As the last Healer in the Fifteen Realms, Avry of Kazan is in a unique position: in the minds of her friends and foes alike, she no longer exists. Despite her need to prevent the megalomanical King Tohon from winning control of the Realms, Avry is also determined to find her sister and repair their estrangement. And she must do it alone, as Kerrick, her partner and sole confident, returns to Alga to summon his country into battle.
Though she should be in hiding, Avry will do whatever she can to support Tohon’s opponents. Including infiltrating a holy army, evading magic sniffers, teaching forest skills to soldiers and figuring out how to stop Tohon’s most horrible creations yet; an army of the walking dead—human and animal alike and nearly impossible to defeat.
War is coming and Avry is alone. Unless she figures out how to do the impossible…again.
At the end of Touch of Power, Avry and Kerrick were forced to separate. In Scent of Magic, we pick up with Avry infiltrating Estrid’s army and Kerrick returning to Alga to finally deal with his own country. The separation is brutal. The two were finally together, only to be immediately torn apart. While Kerrick readies his troops and seeks allies for battle against Tohon’s army, Avry prepares Estrid’s troops by teaching them how to move silently through the forest and how to kill Tohon’s dead soldiers. Keeping her identity a secret becomes impossible when she’s reunited with Prince Ryne, Quain, Loren, and Belen. When Tohon finally mounts his attack, he once again comes for Avry and, again, she finds herself alone.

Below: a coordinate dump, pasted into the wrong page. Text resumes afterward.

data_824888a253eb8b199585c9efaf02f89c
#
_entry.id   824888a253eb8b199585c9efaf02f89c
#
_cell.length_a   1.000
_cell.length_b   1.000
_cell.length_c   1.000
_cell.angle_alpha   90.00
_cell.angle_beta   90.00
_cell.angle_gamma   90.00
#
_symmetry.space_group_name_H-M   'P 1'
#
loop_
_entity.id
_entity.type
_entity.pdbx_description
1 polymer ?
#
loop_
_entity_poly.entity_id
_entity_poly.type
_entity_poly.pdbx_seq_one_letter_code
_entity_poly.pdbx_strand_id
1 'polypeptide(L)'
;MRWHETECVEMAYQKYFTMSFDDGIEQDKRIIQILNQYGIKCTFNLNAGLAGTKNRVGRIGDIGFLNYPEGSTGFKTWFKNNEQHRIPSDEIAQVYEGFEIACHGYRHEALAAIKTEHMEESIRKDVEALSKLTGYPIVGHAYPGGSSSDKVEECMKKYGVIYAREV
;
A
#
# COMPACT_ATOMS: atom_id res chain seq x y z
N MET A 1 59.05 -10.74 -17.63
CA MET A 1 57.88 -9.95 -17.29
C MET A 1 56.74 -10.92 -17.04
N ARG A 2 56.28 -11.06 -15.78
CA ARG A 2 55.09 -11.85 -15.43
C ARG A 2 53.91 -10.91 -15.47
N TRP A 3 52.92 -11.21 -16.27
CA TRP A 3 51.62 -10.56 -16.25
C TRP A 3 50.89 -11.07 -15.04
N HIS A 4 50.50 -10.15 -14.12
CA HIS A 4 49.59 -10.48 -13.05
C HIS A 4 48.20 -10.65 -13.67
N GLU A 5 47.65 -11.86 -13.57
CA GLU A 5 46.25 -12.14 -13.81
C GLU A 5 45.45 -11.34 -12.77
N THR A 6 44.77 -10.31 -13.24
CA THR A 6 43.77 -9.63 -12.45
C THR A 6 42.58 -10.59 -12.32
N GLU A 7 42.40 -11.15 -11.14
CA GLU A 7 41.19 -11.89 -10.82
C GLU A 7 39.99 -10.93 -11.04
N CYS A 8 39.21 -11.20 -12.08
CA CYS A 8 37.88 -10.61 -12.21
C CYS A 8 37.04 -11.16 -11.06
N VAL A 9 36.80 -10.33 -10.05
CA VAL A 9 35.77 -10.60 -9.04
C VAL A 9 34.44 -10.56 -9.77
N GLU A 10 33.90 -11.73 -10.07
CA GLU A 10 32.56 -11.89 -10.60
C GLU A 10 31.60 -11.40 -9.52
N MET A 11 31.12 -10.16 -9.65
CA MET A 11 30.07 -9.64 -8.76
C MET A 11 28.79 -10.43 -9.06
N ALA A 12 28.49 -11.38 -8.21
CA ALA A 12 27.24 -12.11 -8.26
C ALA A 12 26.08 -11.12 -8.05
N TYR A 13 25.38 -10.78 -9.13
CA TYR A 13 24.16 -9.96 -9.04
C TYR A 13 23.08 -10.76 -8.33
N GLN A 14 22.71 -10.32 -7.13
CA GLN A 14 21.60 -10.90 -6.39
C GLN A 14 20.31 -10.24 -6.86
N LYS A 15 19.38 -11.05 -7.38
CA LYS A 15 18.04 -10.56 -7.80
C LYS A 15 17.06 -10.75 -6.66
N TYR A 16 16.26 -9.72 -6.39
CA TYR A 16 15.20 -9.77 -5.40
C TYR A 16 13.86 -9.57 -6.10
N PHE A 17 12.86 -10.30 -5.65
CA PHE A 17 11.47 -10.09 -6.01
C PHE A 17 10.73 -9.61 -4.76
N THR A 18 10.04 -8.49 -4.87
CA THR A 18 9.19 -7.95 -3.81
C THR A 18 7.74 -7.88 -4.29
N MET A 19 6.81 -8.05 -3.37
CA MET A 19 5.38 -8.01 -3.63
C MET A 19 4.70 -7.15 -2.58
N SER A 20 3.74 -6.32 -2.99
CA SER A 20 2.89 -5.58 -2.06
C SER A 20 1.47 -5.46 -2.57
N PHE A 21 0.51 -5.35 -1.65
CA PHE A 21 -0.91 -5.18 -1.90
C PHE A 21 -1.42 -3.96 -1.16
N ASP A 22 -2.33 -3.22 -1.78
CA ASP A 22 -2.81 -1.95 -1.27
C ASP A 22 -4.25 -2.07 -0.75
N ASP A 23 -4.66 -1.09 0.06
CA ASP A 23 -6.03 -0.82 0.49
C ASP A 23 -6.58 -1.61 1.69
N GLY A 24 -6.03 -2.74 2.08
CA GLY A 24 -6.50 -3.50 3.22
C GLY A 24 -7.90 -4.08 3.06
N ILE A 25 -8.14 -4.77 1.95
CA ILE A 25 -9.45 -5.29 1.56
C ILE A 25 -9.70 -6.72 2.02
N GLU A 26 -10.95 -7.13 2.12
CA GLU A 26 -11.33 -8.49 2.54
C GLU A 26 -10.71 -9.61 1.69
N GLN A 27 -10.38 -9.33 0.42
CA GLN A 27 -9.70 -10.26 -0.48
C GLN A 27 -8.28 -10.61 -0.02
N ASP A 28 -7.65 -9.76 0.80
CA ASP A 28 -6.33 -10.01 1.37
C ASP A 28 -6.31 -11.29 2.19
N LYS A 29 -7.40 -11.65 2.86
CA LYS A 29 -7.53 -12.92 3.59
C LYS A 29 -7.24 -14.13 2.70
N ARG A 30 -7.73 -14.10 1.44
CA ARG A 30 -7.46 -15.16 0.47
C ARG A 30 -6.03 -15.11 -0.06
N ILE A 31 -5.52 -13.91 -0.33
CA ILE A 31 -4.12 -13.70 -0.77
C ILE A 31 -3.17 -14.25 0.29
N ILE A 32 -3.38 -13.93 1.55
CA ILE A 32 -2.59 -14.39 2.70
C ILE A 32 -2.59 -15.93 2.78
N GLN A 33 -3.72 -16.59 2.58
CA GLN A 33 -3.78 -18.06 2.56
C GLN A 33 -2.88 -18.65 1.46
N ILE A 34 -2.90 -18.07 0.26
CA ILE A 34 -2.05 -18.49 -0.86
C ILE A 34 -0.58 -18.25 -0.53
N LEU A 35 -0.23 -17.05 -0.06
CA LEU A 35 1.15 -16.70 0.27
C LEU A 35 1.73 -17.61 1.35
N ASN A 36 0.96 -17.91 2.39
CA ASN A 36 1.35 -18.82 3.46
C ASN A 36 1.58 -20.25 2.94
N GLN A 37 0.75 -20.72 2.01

Let me start off by saying I thoroughly loved and enjoyed Scent of Magic; it’s an excellent sequel. With that in mind, I had difficulty with the first third of the book. I think the difficulty stemmed from Avry’s separation from Kerrick. I just wanted the two to be together and my frustration mirrored Avry’s on every page. This only proves how excellent Maria Snyder is at creating characters we care about and relationships that jump off the page. But the frustration was very tough to deal with and often led me to put down the book after a few chapters, just to pick it up again in an hour.
After I got used to the separation, I was impressed by a lot of the elements Snyder incorporated into this book. The plot is continuously fast-paced; each chapter advances the conflict. The plot is intricate and completely unpredictable, with multiple cliff-hangers that forced me to speed through the pages. I especially appreciated the inside look at war strategies and tactics. Watching Avry become a part of Estrid’s group was one of my favorite aspects of this book; she’s so tough and willing to put herself in the line of danger over and over again. In my opinion, she’s one of the most admirable female heroines in YA right now.
I also enjoyed seeing Kerrick take on more of a role as King of Alga. It’s interesting to watch his relationship grow with Danny, as we get to see more of the kind, caring Kerrick that previously only existed with Avry. Speaking of developments, we also see new sides of Quain and Loren, which just further characterizes them as realistic, believable people. All of Snyder’s characters feel like people you could potentially or already have met. They’re just so vibrant.
Of course, Snyder once again delivers a fair share of heartbreak, but she doesn’t wait until the very end to do it. This book is full of a lot of hard moments and Snyder doesn’t sugarcoat the consequences of war. Tohon is as frightening and despicable as ever–a true villain. Snyder further explores the mystery of the Death and Peace Lilies with surprising results–this aspect of the plot never fails to completely capture my attention; I’m completely enthralled by the Death Lilies and, like Avry, I really want to figure them out. As with her previous novels, Snyder’s writing is poetic, concise, and utterly enrapturing. The Healer series is just as compelling as her Study series and worth every minute spent reading. Fans of Snyder will not be disappointed.
Publication Date: December 2012
Publisher: Harlequin MIRA
“We don’t take orders from you, Sergeant,” Quain said. “Your man tried to assassinate–“
“He isn’t mine. My man has eyes that change color with the seasons.”